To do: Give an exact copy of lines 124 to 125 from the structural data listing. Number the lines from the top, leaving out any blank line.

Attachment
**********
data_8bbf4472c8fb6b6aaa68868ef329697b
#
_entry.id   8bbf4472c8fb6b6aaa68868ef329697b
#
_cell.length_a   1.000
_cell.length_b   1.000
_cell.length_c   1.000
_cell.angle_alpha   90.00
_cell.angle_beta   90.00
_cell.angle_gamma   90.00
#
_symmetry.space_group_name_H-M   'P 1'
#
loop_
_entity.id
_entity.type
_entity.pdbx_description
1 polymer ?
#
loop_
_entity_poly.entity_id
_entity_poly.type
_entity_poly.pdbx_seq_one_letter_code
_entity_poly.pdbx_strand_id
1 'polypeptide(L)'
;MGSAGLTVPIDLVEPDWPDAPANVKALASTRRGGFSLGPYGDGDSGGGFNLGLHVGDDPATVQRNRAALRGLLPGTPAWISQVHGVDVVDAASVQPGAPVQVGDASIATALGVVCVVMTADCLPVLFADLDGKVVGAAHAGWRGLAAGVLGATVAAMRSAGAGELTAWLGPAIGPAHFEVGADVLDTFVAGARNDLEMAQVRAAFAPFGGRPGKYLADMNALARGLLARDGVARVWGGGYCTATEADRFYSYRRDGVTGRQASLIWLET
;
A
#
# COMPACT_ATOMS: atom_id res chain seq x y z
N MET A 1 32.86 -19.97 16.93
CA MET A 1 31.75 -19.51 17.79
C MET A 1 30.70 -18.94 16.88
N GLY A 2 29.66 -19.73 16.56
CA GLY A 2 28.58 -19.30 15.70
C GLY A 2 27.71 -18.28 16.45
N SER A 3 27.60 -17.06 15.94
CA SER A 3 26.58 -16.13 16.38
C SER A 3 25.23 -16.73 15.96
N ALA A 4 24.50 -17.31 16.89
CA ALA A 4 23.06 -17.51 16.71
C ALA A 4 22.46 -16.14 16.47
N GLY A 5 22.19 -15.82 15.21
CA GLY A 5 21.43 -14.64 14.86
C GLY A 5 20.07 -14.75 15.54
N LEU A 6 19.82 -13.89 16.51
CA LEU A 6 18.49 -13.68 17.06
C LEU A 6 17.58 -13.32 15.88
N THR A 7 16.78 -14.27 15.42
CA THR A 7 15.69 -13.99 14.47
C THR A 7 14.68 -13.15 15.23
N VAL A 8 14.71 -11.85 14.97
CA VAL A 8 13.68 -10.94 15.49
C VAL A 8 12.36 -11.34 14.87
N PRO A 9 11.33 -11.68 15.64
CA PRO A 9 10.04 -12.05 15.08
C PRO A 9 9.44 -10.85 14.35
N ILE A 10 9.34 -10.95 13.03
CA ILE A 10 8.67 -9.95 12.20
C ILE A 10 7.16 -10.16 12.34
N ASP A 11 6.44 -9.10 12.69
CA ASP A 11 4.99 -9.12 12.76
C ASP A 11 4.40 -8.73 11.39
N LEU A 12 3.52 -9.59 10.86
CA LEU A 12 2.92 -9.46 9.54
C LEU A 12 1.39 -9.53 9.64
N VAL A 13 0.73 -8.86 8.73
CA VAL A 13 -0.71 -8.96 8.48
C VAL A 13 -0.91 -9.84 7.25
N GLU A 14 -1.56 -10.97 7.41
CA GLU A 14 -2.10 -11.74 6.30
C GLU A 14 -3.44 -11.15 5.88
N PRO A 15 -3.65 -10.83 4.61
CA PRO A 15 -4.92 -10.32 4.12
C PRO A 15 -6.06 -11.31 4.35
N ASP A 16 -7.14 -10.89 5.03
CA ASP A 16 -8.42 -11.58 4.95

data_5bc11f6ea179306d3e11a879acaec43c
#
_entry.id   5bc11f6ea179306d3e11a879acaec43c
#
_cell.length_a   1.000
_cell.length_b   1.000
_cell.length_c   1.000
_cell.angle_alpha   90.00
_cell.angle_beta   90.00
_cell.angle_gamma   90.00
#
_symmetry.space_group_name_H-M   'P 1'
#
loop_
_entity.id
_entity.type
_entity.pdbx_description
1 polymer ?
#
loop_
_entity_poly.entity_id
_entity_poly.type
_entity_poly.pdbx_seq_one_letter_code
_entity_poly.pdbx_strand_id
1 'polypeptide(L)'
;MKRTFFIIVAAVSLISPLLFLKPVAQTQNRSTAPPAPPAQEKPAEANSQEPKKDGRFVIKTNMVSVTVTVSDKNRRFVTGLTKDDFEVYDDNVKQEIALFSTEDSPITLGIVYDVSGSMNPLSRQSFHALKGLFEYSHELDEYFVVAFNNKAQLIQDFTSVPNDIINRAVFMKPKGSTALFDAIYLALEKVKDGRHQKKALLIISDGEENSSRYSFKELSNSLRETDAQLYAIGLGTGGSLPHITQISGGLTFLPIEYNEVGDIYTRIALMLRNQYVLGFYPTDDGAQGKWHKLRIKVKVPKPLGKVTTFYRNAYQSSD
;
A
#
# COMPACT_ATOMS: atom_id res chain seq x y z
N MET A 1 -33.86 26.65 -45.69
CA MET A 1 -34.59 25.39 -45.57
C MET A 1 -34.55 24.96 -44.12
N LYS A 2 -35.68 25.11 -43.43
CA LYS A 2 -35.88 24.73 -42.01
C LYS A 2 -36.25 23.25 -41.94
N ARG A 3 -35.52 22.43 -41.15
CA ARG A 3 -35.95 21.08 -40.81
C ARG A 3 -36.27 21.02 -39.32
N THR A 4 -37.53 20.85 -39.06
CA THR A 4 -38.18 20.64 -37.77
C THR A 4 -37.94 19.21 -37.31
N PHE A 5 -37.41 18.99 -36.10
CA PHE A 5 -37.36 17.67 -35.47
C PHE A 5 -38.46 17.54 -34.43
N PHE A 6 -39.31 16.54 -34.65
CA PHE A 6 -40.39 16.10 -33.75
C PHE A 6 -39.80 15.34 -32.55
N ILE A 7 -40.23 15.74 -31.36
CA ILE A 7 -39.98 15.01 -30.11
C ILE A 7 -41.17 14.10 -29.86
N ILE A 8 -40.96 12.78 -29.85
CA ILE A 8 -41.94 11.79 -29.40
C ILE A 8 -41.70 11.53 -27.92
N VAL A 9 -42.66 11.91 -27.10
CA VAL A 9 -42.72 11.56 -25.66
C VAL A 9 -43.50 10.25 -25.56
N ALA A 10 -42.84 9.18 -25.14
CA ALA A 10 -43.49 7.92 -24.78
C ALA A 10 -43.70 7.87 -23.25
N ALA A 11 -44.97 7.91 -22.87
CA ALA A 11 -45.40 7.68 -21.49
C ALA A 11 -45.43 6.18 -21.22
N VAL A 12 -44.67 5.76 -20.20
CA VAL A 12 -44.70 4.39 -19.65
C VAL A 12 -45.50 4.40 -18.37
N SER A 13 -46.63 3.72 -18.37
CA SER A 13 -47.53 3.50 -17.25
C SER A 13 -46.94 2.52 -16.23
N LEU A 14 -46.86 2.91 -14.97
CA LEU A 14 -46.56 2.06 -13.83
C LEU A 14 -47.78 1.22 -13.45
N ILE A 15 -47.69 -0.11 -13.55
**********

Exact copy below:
CA PHE A 6 -40.39 16.10 -33.75
C PHE A 6 -39.80 15.34 -32.55